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The Daily Princetonian

Graduate Students, Employees or Both?

Jeremy Billetdeaux goes to work five days a week. As a part-time instructor at Yale University, he watches students enter his French class unable to string multiple words together, and leave reading novels, writing essays and commenting on movies.He spends time outside of class, talking with them in his office or over coffee, analyzing their papers and generating grades.

NEWS | 04/02/2000

The Daily Princetonian

University seeks to expand prox functions with 'smart card'

Since last spring's proposal on possibly implementing "smart cards" ? a system in which one card would serve as a prox, ID, copy card, bank card and credit card ? the University has been moving cautiously toward a "one-card technology," according to Associate Treasurer John Yuncza.Though the debut of the new cards was originally planned for this fall, Yuncza said the pace of transition has been reduced to ensure that "the cards have the potential to deliver services to the University that are broad-based and state of the art."The current University prox and ID cards have magnetic strips that allow students to charge food and other selected items to their student accounts."Card technology has been identified as having potential for Princeton," Yuncza said.

NEWS | 03/30/2000

The Daily Princetonian

Let them eat cake

While there is nothing like Mom's chocolate-chip cookies, members of the University's newly revived baking club are connoisseurs when it comes to creating delicious treats that satisfy any sweet tooth.

NEWS | 03/30/2000

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The Daily Princetonian

From physics to engineering to music, Soros Fellows excel

Luis Garcia '00 came to the United States with his family when he was seven years old. He knew little about the vast differences between his native Guatemala and the land he would soon call home, only that after a very long trip, he had arrived in a new place.Now Garcia will be attending graduate school in mechanical engineering at half the cost, thanks to his Guatemalan heritage and a career of achievement in engineering, math and science.Garcia and Tamar Friedmann GS, a second-year graduate student in the physics department, were each selected to receive prestigious Paul & Daisy Soros Fellowships for New Americans.Thirty Soros Fellowships ? which provide a maintenance grant of $20,000 and one-half of the tuition cost of graduate study at any institution of higher education in the United States for two years ? are awarded each year to immigrants or children of immigrants to the United States, according to a statement issued by director of the Soros Fellowships Warren F.

NEWS | 03/29/2000

The Daily Princetonian

Time after time, students lose track of the calendar

The other day at brunch, someone was talking about what she had decided to give up for Lent. When she left the table, I leaned over to one of the people I was eating with and said sheepishly, "This is going to sound really stupid but, when is Easter anyway?"When he didn't know, we posed the question to a few more people at the table and were met consistently with blank stares and shrugs.

NEWS | 03/29/2000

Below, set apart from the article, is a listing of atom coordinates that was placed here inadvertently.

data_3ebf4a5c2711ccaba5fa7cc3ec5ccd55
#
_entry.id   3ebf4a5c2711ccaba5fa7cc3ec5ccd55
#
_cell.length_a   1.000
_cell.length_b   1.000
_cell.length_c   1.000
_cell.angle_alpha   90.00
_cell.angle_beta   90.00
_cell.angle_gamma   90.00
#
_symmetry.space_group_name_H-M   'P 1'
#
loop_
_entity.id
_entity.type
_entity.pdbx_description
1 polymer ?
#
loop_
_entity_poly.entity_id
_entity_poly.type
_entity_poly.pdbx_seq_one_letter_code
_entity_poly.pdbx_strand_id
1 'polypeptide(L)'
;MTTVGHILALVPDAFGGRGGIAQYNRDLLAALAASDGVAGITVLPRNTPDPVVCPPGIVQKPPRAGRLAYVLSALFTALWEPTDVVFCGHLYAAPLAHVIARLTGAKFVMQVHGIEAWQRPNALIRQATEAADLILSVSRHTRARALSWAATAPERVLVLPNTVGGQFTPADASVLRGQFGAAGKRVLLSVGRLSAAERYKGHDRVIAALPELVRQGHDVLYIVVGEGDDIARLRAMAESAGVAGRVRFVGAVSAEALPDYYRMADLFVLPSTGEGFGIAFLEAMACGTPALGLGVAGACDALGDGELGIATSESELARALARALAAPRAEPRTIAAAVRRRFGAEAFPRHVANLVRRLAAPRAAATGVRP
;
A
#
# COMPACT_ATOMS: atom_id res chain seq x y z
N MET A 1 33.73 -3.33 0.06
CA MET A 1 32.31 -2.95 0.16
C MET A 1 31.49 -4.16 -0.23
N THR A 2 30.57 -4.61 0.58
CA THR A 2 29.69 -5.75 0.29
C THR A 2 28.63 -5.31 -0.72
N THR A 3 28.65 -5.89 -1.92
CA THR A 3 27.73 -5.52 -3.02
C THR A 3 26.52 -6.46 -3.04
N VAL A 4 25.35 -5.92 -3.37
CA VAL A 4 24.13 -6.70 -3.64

The Daily Princetonian

Census officials will visit campus to count students

With the 2000 census underway, the U.S. Census Bureau has sent out forms to all American households, aired commercials urging people to respond and tried to account for every detail ? down to the last college student.To ensure that college students who live on campus are not overlooked, the bureau will be sending representatives this spring to every college in the nation to tally the students who live on campus, census bureau representative Carl Anthony Money said.According to Acting Registrar Joseph Greenberg, the census bureau has not yet contacted the University, but he expects that it will do so soon.College students represent something of a gray area between dependent children and independent adults.

NEWS | 03/29/2000

The Daily Princetonian

Wisdom wooed

For psychology professor Marcia Johnson, articulating why she is leaving Princeton is no easy task.

NEWS | 03/29/2000

The Daily Princetonian

Professor refurbishes telescope to investigate stellar mysteries

Since 1971, the telescope in FitzRandolph Observatory has seen little use. The equipment simply gathered dust, used by only the occasional amateur stargazer.But beginning last summer, a team of University students and faculty headed up by physics professor David Wilkinson began a massive effort to change the dilapidated telescope into a state-of-the-art instrument that could help bring mankind one step closer to contact with extraterrestrial life.Wilkinson's project was prompted by an experiment coordinated by Harvard University professor Paul Horowitz to detect and catalog unexplained polarized light pulses observed in the night sky.Horowitz and Wilkinson had first met years before when Horowitz was still a graduate student at Harvard.

NEWS | 03/29/2000

The Daily Princetonian

For Princeton, A Money-Back Guarantee

John Little '80 was working on a project at the computer science building in the spring of 1977 when a 13-year-old boy took him across Olden Street to demonstrate the newest computer technology ? the Internet's predecessor, the Advanced Research Project Agency's Net, which is also known as the Arpanet.Dialing up on a primitive machine and using a simple modem, Little was amazed at their ability to access several government-run information resources.As soon as Little realized what he was seeing, he knew that the technology would some day change the world.

NEWS | 03/28/2000